Condensed Matter Physics Seminar
Department of Physics, University of South Florida
Magnetism in Hybrid Nanostructures and Complex Oxides
Magnetic nanostructures are considered basic building blocks in spintronics and high-density data storage applications. Surface and configurational effects in oxide nanoparticle assemblies have been increasingly found to play significant roles in controlling the magnetic anisotropy. Modification of the surface spin structure in magnetic oxide nanoparticles can be achieved by methods such as controlling the particle shapes, use of mechanical milling or surfactant chemistry to alter the coordination of surface atoms and forming interfaces with non-magnetic metals. We discuss how these effects often lead to novel magnetic properties, useful for applications, such as tunable exchange bias and enhanced magnetocaloric effect (MCE). We will present dynamic radio-frequency (RF) transverse susceptibility as a powerful probe of surface and interface magnetism in nanostructures. We will also demonstrate MCE as a powerful tool to study first and second order phase transitions in complex oxides and discuss the influence of nanostructuring in mixed-phase manganites. Overall we will show how transverse susceptibility and MCE experiments have helped resolve finer aspects of the magnetic phase diagram in mixed-phase manganites leading to the emergence of a clearer understanding of the phase coexistence.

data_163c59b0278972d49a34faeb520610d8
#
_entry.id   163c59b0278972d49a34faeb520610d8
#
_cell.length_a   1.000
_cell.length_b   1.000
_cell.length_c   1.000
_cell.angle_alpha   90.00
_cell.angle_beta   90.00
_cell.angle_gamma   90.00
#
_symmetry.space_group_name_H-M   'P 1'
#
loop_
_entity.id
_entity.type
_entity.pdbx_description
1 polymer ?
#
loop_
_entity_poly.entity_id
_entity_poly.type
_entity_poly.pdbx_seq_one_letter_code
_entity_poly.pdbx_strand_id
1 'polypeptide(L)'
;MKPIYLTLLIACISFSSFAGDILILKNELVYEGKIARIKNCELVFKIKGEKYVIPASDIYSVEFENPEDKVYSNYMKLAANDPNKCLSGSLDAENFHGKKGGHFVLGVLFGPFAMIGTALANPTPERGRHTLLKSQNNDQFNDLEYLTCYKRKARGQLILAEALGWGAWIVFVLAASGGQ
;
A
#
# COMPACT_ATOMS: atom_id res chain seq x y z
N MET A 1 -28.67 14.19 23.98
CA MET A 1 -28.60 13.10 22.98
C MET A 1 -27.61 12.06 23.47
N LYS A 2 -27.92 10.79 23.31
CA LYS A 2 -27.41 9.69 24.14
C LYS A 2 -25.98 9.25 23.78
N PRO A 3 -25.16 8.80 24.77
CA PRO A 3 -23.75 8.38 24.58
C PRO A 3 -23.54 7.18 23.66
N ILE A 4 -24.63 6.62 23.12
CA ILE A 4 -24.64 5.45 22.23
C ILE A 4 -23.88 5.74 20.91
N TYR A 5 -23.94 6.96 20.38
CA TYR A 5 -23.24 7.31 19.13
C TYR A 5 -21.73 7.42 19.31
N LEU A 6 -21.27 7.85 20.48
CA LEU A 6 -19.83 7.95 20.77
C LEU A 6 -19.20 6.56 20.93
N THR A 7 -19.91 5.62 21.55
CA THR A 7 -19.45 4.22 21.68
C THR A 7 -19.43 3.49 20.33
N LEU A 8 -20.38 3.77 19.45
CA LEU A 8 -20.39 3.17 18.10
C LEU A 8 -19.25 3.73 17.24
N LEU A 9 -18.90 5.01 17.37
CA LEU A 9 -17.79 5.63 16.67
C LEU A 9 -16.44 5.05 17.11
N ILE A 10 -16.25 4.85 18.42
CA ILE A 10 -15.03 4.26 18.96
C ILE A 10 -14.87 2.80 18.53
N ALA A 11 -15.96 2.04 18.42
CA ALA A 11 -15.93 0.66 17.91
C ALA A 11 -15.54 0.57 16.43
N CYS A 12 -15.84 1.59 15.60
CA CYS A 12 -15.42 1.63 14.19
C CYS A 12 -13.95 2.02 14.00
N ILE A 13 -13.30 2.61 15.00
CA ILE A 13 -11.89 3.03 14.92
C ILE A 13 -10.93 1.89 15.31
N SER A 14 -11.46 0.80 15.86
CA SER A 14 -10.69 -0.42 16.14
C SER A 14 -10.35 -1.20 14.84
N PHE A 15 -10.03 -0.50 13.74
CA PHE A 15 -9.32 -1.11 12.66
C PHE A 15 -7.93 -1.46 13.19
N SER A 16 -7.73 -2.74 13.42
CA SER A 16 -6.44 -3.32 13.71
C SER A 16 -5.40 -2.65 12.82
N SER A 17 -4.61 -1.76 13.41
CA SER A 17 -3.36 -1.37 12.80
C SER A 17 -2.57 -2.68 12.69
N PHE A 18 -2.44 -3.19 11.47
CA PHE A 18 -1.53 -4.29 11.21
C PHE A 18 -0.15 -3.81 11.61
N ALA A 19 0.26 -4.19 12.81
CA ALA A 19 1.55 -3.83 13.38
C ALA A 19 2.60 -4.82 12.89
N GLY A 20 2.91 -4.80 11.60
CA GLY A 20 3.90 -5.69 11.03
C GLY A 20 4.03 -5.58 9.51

Research supported by National Science Foundation, Department of Energy and the Army Research Office